By Thalif Deen
UNITED NATIONS, Jun 2 2014 (IPS) – When night falls, there are over 1.3 billion people, mostly in the developing world, who live in virtual darkness because they have no access to electricity.
But United Nations Secretary-General Ban Ki-moon has vowed to help achieve the ultimate goal of Sustainable Energy for All (SE4ALL) by the year 2030 – long after he leaves office in December 2016.
Asked if the goal was feasible, Christine Lins, executive secretary of the Renewable Energy Policy Network for the 21st Century (REN21), told IPS the three interlinked SE4ALL objectives are both technically feasible and absolutely desirable from a societal perspective, including climate, economic and health considerations.
The three objectives are: doubling the share of renewables in final energy consumption (from 18 percent in 2010 to 36 percent in 2030); doubling energy efficiency; and securing sustainable energy access for all by 2030.
“Supplying secure, affordable, clean energy to an additional two billion people will be no small undertaking. But I believe it is a challenge that presents our industry with [the] greatest opportunity of a generation.” — Naji El Haddad, director of the 2015 World Future Energy Summit
“However, for these objectives to be reached by 2030, bold policy action is needed, securing stable and predictable policy frameworks in all three areas,” she cautioned.
As REN21’s 2014 ‘Renewables Global Status Report’ (scheduled to be launched later this week) clearly demonstrates, already 144 countries worldwide, including 95 developing nations, have put in place renewable energy policy frameworks and targets.
“There are numerous energy access programmes in place in different parts of the world and energy efficiency policies are spreading but we need to accelerate the pace,” she added.
For Sustainable Energy for All to become reality, current thinking needs to change: continuing the status quo of a patchwork of policies and actions is no longer sufficient, Lins said.
“Instead, technology developments, finance models as well as stable and predictable policies need to be systematically linked across the public and private sectors in order to support and drive the transition process,” she declared.
World Bank President Jim Yong Kim said last November that financing was the key to attaining SE4ALL.
He said between 600 and 800 billion dollars were needed from now until 2030 to reach the goals of access to energy, energy efficiency and renewable energy.
According to the United Nations, there are also more than 2.6 billion people who use traditional fuels for cooking and heating, causing the premature deaths of 4.3 million people each year, mostly women and children, from the effects of indoor smoke.
As the United Nations readies for the first annual SE4ALL forum later this week (Jun. 4-6), Ban said the meeting will launch the ‘U.N. Decade on Sustainable Energy for All’ with a two-year focus on energy for women and children’s health.
The forum, to be attended by leaders of government, business and civil society, will help “build momentum on solutions ahead of the September Climate Summit and contribute to shaping the direction of energy policy for the crucial decades to come.”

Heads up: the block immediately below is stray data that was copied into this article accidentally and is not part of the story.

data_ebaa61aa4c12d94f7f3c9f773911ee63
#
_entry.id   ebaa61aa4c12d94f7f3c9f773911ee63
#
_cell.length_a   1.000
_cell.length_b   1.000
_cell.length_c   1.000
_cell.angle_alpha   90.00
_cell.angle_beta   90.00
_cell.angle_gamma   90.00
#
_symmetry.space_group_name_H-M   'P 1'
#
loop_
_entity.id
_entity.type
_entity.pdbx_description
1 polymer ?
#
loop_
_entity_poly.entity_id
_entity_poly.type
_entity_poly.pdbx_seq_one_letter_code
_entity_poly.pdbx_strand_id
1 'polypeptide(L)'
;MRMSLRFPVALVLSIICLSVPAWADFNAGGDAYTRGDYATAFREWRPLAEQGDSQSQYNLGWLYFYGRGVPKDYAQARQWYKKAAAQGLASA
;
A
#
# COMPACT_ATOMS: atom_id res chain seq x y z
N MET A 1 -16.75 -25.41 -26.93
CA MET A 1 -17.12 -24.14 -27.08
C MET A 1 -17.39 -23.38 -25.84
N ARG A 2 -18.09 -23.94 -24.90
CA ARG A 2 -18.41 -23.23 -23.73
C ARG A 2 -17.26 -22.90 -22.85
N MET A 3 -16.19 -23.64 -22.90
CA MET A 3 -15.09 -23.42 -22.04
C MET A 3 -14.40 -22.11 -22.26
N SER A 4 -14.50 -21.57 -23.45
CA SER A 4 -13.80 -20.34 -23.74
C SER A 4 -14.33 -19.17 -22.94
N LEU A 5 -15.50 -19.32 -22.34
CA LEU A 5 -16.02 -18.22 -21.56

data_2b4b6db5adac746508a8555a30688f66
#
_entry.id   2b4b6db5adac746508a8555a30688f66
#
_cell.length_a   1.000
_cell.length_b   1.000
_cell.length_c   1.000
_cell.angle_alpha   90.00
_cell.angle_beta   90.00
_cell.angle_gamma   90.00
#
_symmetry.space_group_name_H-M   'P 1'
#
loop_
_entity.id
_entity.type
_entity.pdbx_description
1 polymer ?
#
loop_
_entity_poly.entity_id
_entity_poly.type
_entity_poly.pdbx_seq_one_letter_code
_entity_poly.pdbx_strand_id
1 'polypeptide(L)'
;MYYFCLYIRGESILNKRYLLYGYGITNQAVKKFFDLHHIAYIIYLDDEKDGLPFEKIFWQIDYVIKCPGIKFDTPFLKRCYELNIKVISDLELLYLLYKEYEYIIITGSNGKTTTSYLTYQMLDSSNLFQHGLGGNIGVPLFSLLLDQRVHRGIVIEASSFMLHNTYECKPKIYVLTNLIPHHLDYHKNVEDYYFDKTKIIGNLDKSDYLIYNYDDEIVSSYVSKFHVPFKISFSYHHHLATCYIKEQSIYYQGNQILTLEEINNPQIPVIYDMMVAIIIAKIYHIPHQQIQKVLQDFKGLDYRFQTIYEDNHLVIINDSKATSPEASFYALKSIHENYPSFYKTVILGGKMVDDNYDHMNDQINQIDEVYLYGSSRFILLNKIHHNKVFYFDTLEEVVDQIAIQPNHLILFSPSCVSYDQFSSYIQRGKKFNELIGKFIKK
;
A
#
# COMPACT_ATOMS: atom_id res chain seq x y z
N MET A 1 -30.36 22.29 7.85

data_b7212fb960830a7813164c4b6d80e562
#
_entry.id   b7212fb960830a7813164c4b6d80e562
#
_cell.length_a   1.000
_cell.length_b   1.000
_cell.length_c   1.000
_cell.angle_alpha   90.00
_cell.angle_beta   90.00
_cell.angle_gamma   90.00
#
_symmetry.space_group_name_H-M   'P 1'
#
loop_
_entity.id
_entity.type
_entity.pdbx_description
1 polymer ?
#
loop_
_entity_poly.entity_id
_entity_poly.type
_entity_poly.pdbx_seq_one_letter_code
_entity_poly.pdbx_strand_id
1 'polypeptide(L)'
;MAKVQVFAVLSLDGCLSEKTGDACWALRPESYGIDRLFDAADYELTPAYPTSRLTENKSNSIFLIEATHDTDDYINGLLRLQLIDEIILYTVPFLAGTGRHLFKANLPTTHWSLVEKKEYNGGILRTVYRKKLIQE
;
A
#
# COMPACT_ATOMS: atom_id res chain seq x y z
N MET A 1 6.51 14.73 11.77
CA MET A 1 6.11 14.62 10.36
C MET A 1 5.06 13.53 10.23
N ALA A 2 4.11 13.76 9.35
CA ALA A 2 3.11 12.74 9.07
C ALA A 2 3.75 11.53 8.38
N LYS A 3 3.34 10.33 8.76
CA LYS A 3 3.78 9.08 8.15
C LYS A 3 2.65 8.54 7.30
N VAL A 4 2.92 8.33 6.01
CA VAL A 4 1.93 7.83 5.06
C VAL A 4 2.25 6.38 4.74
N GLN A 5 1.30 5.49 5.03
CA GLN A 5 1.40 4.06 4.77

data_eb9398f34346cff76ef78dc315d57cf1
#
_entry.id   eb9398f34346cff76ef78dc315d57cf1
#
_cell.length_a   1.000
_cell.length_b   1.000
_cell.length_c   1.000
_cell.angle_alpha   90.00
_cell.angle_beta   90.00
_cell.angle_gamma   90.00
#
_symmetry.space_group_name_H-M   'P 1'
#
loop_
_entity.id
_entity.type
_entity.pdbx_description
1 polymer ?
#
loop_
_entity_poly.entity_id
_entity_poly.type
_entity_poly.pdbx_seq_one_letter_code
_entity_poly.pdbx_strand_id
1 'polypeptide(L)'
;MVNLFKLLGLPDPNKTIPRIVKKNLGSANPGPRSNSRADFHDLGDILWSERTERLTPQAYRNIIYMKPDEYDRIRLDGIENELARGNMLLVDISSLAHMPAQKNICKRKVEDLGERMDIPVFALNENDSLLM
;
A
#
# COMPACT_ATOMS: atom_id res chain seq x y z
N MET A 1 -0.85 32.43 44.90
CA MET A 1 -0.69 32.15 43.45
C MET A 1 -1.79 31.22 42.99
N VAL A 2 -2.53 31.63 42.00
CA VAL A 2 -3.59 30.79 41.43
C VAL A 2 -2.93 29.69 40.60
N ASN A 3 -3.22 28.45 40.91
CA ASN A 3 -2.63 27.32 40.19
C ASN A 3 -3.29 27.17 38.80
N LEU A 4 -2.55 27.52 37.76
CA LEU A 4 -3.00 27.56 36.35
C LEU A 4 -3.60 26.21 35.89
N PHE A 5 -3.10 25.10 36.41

Naji El Haddad, director of the 2015 World Future Energy Summit that is scheduled to take place in the United Arab Emirates (UAE) next January, told IPS that with global population expected to rise to nine billion (from the current seven billion) over the next two decades, the world’s energy demand will increase by more than 50 percent.
“Supplying secure, affordable, clean energy to an additional two billion people will be no small undertaking. But I believe it is a challenge that presents our industry with [the] greatest opportunity of a generation,” he added.
Asked for a definition of sustainable energy, Lins told IPS it is energy that meets the needs of the user without negatively impacting the environment, the economy or the social structure.
She said primary energy is an energy form found in nature that has not been subjected to any conversion or transformation process.
Lins pointed out primary energy can be non-renewable or renewable.
Non-renewable forms are fossil fuels (coal, oil, gas) or mineral fuels (uranium); renewable sources are solar, wind, water, biomass and geothermal energy.
Primary energy sources are transformed in energy conversion processes to more convenient forms of energy that can directly be used by society, such as electrical energy and heating and cooling, as well as fuels.
“Renewables can meet all these demands,” she said, on the eve of the release of a new study entitled ‘Renewables 2014 Global Status Report’ by REN21.
In June 2012, world leaders at the Rio+20 Summit in Brazil expressed their strong support to make sustainable energy for all a reality and thereby help eradicate poverty, leading to sustainable development and global prosperity.
The first annual Sustainable Energy for All Forum will mark this milestone, as well as officially launch the United Nations Decade of Sustainable Energy for All 2014-2024, as declared by the General Assembly, according to the United Nations.
Lins told IPS renewables are the only primary energy form that can meet human energy needs in a way that ensures equitable energy access (it is sizable: decentralised, centralised, stand-alone) and mitigates climate impacts.